Malachi 3:1-4
Luke 2:22-40
St Hilda’s
Holy Baptism


‘Why do you think you are here today?’

Picture the scene, perhaps a familiar one? – it is a house not very far from here and someone shouts up the stairs – ‘You need to get out of bed, Now!!’ – ‘I don’t want to get out of bed!’ comes the reply – ‘You need to get out of bed. It’s Sunday. It’s Church’ – ‘I don’t want to go to Church’ – ‘You’ve Got to go to Church – It’s good for you!’ – ‘I don’t care!’ – And there’s a baptism this morning – ‘I’m already baptised’ – Well you’ve go to go anyway – you have no choice – ‘Why??!!” Because you’re the Vicar!!

Well that explains why I’m here 🙂 But Why do you think You are here? Because you were told you had to? Perhaps you’ve come along as part of Freya’s family for her baptism? Perhaps we’re here because we think people will miss us if we’re not – because it never occurred to us not to be, or like me, because it’s my job 🙂

Well, today is a special day in the Church’s year, an Important Festival – The Feast of the Presentation. We always call our festivals Feasts – indeed its the same word. When we celebrate, we eat! Food is at the heart of our Christian faith – so we always come to celebrate at the Lord’s table.
And The Feast of the Presentation is an important festival because if you like, it is all about coming to church, Jesus’ first visit to church! Well not quite but it gives you the idea. Our Gospel reading today finds Mary and Joseph taking Jesus to the Temple in Jerusalem. Jesus is only 40 days old at this point – today February 2nd is when we celebrate this – 40 days after Christmas day – you see, it all fits together 🙂

And like you and like me, Mary and Joseph have THEIR idea about why they are going to the Temple. They were devout Jews and went for the rite of Purification and dedication to God. Jesus as their first born technically belonged to God, so they in a sense went to ‘buy him back’ – to redeem him. And as they were poor they offered a gift of either a pair of turtle doves or two young pigeons. And there was nothing at all unusual in that – but they were in for a Surprise!!

‘The Lord whom you seek will suddenly come to his Temple’

I wonder if anyone has ever thrown a surprise party for you? Last year as a church we threw one for Sarah on her 50th birthday. The idea had been around for several months – invitations had been sent out – but most important of all, we needed a cover story. She needed to think she was coming to something else. We had to get her into the church hall without her realising what was happening. She thought that she was coming to someone else’s party 🙂 – indeed to allow last minute preparations we even sent her to collect the birthday cake – her own 🙂

She thought she was coming to the church hall for one reason, but there was something very different going on! And she got a Big surprise.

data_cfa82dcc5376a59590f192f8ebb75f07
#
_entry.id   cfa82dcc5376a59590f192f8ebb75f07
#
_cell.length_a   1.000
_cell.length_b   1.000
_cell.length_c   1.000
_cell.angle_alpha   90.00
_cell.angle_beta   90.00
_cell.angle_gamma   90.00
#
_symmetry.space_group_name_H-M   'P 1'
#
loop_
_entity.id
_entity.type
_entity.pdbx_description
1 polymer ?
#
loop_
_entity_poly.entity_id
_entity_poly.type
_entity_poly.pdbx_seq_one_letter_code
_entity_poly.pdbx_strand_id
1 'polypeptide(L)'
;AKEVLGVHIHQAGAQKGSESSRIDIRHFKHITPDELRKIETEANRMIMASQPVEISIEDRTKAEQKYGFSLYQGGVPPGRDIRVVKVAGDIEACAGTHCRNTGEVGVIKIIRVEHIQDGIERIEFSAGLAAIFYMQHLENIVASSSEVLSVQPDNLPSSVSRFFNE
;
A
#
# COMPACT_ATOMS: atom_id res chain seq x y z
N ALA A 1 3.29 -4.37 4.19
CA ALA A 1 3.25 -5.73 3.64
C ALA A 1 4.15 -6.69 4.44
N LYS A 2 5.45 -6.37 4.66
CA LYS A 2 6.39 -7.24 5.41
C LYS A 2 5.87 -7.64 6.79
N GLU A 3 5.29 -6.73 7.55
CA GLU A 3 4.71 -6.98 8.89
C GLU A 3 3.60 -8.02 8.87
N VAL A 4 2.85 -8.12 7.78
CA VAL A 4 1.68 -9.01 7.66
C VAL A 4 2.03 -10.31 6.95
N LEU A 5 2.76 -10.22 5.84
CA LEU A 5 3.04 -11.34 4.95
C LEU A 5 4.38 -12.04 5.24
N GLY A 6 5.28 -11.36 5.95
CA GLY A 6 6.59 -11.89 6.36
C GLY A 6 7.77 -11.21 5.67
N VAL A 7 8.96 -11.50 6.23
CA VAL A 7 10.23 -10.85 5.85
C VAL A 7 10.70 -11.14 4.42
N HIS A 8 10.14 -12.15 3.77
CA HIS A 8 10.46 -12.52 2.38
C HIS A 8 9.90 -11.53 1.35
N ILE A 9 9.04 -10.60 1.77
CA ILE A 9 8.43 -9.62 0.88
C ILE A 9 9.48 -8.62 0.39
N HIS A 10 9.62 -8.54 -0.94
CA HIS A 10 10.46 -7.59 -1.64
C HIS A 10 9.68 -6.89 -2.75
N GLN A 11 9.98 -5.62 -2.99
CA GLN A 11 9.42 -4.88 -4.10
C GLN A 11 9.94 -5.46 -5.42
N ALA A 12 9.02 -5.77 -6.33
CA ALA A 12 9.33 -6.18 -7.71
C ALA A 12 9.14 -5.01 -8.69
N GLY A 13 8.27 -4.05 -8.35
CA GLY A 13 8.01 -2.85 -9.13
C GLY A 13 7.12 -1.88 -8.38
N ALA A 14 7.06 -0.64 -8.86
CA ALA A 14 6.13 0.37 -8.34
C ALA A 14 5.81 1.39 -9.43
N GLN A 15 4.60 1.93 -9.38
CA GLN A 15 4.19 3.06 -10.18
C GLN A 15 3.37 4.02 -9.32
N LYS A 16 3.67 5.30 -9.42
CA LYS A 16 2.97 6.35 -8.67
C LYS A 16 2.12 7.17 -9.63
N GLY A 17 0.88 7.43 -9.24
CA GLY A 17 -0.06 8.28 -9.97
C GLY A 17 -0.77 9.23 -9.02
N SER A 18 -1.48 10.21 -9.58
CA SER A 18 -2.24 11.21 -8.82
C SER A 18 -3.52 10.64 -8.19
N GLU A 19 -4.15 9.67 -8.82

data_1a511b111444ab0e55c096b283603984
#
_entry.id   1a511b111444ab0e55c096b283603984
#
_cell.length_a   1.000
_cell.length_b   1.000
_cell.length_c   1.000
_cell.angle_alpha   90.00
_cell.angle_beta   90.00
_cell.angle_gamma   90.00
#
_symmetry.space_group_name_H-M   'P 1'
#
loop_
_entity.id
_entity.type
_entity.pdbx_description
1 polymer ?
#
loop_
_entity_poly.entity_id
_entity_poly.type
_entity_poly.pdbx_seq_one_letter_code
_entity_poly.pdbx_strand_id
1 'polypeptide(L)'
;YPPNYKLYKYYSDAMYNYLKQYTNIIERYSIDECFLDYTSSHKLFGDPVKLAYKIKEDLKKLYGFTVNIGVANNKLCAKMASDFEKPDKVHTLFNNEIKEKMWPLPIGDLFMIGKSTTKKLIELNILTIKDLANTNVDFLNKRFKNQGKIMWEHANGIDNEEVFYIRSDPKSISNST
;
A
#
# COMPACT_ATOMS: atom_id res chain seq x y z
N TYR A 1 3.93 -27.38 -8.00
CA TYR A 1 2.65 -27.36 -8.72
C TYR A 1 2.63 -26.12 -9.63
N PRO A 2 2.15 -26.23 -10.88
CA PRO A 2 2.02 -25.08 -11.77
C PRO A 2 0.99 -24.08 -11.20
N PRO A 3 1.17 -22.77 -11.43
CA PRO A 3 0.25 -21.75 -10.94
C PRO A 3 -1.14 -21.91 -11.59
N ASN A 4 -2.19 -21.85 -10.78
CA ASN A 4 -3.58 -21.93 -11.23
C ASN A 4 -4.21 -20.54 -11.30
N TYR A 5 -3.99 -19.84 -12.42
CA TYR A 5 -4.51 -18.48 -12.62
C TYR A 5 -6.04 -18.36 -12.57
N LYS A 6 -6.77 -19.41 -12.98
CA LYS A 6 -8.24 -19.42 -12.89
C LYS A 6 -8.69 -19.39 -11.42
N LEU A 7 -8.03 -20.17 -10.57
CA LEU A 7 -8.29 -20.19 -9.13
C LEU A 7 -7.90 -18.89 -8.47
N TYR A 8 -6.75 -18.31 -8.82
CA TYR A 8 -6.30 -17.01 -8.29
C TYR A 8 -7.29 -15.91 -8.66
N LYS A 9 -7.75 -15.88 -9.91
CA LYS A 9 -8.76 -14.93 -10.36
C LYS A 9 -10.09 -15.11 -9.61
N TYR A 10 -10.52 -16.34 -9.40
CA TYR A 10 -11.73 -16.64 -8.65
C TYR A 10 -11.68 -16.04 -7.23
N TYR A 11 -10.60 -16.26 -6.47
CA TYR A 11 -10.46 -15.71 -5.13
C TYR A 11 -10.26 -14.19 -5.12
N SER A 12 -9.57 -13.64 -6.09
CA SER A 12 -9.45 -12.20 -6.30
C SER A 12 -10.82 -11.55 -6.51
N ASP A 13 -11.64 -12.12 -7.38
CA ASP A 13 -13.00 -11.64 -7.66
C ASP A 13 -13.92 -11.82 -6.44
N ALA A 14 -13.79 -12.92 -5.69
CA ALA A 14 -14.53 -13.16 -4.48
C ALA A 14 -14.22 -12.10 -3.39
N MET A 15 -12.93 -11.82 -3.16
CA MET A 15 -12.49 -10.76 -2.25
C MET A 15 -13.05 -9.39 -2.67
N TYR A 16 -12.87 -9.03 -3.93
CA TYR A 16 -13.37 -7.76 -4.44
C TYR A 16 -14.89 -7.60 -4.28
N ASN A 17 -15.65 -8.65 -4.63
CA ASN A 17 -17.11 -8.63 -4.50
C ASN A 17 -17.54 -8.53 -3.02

When Mary and Joseph arrived at the Temple – all of a sudden They were the focus of attention – or rather their baby was.

For all THEY thought they knew what their visit to the Temple was about, something else was going on, something Much bigger than a simple religious rite. As with a surprise party, people had been getting ready for this moment for quite a while – there had been a sense of expectation . . . but not for a few weeks, or months, or even a few years. People had been waiting for this moment for Four hundred years!!

If we are familiar with the story of God’s people then we know that things have gone from bad to worse – they have been taken away from the Promised land into exile – they have returned but things are not the same, and one foreign nation after another has stamped all over their land. They are waiting, waiting, waiting for God to come to rescue them and restore to them their Life and their Land.

Can you imagine what it is to wait for Four hundred years? Of course not, this is a waiting that is not about ‘you’ or ‘you’ or ‘you’. It is the Waiting of a people. Something which in our lonely age of individusalism we cannot imagine. Our family got some wonderful news this week, one of our daughters and her husband are coming to visit us in August. It’s fair to say ‘we cannot wait’, but of course we will have to. But I wonder if we can even begin to imagine what it would be like to wait as a people? Something which our comfortable and isolated lives (and the two are closely connected) can scarce apprehend. Waiting for someone to come without knowing When they would come – for Four hundred years. A whole people, a nation waiting – the waiting passed on through the fifteen, sixteen generations. Four hundred years ago the prophet Malachi had said ‘The LORD whom you seek will suddenly come to his Temple’  – But When?

Today we celebrate that day.

Mary and Joseph turn up at the Temple to go through the required rituals and suddenly two very old people come up to them. We know their names – they were called Simeon and Anna.  Two old folk who symbolise the waiting of the people.

Simeon we are told is guided by the Spirit of God, to go to the Temple and seeing Mary and Joseph, he takes the baby Jesus in his arms and says the most extraordinary things. For some of us these are very familiar words – those of the Nunc Dimittis – but take a moment to think of their meaning – Lord, now let your servant depart in peace, according to your word, for my eyes have seen your salvation.